Nostalgia for la montana: The production of landscape at the frontier of chilean commercial forestry
Chile has a well-documented structural dependence upon resource extraction, yet less is known about the social and symbolic significance of the environmental changes related to such a dependence. Since 1973, Chile's timber plantation complex increased nearly seven-fold in terms of area, prompting deep socioecological transformations in the countryside. In this paper, we focus on the workings of memory and nostalgia among peasant farmers living at the fringes of tree-farm expansion. Based on qualitative research and participatory mapping in three mountainous villages, our main argument focuses on the affective dimensions of land use change, particularly that nostalgia resists the symbolic reproduction of monocultures, while its absence seems to accept tree farms as an unescapable, unfolding process. We characterize three peasant categories of landscape: la montana (native forest), el monte (successional forest), and el bosque (timber plantations). The peasants' use of the words montana and bosque is of particular interest, as it counters the false discursive equivalence between timber plantations and forests that has been adopted by forestry and climate-change policymakers alike. Our case provides an in-depth analysis of the ways rural dwellers inhabit monocultured landscape, entangled with memories and emotions. Paying attention to gendered and intergenerational dynamics, as timber farm expansion has taken place over the last forty years, our results have the potential to inform ongoing discussion of mitigation policies based on global afforestation in the Global South.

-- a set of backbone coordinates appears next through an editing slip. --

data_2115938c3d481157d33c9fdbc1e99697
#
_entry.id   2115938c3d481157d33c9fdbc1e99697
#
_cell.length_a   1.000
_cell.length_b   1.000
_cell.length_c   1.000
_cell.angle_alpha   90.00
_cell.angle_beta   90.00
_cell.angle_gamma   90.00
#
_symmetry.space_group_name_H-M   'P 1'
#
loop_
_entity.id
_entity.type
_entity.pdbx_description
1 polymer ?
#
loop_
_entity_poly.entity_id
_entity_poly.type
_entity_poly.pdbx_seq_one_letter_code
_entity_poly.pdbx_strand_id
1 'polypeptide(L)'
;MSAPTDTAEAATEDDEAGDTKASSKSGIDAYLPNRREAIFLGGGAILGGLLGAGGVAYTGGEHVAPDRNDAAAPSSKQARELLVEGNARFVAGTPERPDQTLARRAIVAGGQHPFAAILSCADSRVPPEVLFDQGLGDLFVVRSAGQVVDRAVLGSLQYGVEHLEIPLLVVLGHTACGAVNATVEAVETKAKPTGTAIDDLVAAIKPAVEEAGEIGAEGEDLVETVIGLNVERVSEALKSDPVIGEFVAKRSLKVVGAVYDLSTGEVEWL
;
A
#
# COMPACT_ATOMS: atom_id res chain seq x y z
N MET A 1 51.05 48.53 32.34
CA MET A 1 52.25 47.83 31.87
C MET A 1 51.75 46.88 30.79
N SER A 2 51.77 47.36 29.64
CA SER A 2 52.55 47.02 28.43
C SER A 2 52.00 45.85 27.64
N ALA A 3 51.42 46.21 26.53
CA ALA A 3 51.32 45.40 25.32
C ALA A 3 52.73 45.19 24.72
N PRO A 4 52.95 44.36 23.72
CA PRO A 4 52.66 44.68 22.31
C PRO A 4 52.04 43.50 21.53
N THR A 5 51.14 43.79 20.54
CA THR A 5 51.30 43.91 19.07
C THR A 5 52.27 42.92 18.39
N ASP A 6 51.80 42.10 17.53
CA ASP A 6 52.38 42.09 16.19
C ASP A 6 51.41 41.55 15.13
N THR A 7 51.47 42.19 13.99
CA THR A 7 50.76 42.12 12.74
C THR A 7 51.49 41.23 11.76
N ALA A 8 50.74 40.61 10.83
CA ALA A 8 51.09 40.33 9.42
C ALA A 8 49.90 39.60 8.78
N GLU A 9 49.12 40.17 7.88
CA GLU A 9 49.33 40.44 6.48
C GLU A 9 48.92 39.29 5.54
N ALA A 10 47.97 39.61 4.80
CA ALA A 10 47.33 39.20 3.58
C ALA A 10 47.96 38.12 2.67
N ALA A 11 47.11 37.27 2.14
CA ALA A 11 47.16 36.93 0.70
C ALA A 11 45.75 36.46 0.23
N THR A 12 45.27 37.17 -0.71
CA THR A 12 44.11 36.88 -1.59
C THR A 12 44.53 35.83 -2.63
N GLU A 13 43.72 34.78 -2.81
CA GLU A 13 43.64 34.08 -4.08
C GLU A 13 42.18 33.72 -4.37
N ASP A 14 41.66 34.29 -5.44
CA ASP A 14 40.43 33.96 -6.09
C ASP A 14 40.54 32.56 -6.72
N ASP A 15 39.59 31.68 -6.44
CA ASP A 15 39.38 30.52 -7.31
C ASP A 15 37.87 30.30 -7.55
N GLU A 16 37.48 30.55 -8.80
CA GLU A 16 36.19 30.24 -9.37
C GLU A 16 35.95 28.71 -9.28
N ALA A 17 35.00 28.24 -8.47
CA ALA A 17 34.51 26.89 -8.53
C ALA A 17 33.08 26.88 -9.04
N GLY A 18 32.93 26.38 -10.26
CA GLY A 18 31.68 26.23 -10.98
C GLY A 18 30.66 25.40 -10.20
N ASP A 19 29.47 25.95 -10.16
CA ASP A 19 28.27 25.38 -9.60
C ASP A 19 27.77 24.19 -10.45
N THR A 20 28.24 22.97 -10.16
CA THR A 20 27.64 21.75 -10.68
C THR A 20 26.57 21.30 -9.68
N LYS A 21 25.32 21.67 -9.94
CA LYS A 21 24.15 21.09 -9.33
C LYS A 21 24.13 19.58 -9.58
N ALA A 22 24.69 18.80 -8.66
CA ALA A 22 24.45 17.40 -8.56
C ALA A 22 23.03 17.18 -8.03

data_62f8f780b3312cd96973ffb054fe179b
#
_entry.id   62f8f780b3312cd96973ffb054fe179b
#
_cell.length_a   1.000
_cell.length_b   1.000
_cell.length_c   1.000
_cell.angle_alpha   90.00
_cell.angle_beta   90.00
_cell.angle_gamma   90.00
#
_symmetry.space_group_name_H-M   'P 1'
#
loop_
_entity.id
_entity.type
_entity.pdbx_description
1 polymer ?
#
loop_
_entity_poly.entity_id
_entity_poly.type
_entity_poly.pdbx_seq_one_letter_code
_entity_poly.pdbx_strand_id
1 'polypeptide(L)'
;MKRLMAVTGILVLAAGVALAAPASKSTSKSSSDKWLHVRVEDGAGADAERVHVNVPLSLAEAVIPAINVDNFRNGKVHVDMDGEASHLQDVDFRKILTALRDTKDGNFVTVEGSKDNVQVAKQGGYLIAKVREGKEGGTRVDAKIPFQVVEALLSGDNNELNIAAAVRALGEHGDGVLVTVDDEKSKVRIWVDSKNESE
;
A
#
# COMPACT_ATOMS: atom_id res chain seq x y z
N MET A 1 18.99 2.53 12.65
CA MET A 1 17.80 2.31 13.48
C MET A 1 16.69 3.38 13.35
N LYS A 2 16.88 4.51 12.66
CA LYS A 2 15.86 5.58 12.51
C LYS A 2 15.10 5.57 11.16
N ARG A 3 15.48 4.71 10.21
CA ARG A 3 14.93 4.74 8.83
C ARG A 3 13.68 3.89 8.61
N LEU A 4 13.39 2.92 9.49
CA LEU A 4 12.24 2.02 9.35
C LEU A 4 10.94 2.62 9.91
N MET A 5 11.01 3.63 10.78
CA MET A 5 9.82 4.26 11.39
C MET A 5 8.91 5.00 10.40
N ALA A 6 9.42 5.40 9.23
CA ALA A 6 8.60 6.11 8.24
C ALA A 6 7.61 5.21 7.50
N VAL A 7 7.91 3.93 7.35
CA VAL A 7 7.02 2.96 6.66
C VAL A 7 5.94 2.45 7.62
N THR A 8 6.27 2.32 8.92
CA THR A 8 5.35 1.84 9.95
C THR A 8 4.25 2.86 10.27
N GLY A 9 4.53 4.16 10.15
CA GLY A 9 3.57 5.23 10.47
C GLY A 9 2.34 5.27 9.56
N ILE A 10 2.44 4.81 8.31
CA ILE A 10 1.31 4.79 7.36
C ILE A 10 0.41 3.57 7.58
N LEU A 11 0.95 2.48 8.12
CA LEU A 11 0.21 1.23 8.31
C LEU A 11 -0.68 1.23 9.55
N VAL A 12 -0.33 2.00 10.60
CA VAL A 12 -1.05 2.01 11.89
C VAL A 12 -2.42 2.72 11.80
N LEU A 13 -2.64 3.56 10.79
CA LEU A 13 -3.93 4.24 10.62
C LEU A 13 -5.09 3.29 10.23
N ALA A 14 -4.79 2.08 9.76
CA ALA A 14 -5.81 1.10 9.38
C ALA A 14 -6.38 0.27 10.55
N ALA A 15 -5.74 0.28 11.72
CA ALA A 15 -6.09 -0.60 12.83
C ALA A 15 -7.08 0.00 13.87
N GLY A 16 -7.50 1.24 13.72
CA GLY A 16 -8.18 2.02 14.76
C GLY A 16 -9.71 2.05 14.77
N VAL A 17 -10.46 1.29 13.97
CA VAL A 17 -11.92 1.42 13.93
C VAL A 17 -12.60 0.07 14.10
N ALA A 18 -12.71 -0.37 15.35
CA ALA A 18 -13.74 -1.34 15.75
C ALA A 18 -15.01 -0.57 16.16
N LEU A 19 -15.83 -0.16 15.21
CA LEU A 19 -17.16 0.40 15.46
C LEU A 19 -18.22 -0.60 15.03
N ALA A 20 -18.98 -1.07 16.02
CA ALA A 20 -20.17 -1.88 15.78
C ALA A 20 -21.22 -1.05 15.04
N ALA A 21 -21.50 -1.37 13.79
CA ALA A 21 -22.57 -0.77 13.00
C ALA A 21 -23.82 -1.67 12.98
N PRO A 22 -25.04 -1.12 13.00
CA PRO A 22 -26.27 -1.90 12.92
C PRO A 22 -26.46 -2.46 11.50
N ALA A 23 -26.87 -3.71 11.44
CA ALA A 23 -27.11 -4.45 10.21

|Título según WOS:||ID WOS:000596674600009 Not found in local WOS DB|
|Título de la Revista:||JOURNAL OF RURAL STUDIES|
|Editorial:||PERGAMON-ELSEVIER SCIENCE LTD|
|Fecha de publicación:||2020|
|Página de inicio:||211|